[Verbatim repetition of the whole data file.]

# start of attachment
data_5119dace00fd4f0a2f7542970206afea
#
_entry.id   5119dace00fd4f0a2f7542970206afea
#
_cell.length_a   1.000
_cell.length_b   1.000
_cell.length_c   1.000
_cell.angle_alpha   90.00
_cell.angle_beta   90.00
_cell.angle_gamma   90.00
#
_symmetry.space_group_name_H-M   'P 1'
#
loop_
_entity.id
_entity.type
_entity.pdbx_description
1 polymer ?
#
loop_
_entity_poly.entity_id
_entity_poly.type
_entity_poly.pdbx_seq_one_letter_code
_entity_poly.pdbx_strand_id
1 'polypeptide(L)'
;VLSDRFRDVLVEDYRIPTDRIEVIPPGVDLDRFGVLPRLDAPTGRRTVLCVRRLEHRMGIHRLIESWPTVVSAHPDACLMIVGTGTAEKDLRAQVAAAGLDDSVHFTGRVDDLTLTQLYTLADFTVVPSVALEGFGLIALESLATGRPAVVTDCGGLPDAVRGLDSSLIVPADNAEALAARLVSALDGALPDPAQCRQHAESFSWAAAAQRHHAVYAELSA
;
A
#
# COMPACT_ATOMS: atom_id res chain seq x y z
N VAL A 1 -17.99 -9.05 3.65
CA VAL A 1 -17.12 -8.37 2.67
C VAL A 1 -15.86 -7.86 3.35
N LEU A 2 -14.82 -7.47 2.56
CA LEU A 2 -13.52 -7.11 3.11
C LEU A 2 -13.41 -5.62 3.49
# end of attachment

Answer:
data_5119dace00fd4f0a2f7542970206afea
#
_entry.id   5119dace00fd4f0a2f7542970206afea
#
_cell.length_a   1.000
_cell.length_b   1.000
_cell.length_c   1.000
_cell.angle_alpha   90.00
_cell.angle_beta   90.00
_cell.angle_gamma   90.00
#
_symmetry.space_group_name_H-M   'P 1'
#
loop_
_entity.id
_entity.type
_entity.pdbx_description
1 polymer ?
#
loop_
_entity_poly.entity_id
_entity_poly.type
_entity_poly.pdbx_seq_one_letter_code
_entity_poly.pdbx_strand_id
1 'polypeptide(L)'
;VLSDRFRDVLVEDYRIPTDRIEVIPPGVDLDRFGVLPRLDAPTGRRTVLCVRRLEHRMGIHRLIESWPTVVSAHPDACLMIVGTGTAEKDLRAQVAAAGLDDSVHFTGRVDDLTLTQLYTLADFTVVPSVALEGFGLIALESLATGRPAVVTDCGGLPDAVRGLDSSLIVPADNAEALAARLVSALDGALPDPAQCRQHAESFSWAAAAQRHHAVYAELSA
;
A
#
# COMPACT_ATOMS: atom_id res chain seq x y z
N VAL A 1 -17.99 -9.05 3.65
CA VAL A 1 -17.12 -8.37 2.67
C VAL A 1 -15.86 -7.86 3.35
N LEU A 2 -14.82 -7.47 2.56
CA LEU A 2 -13.52 -7.11 3.11
C LEU A 2 -13.41 -5.62 3.49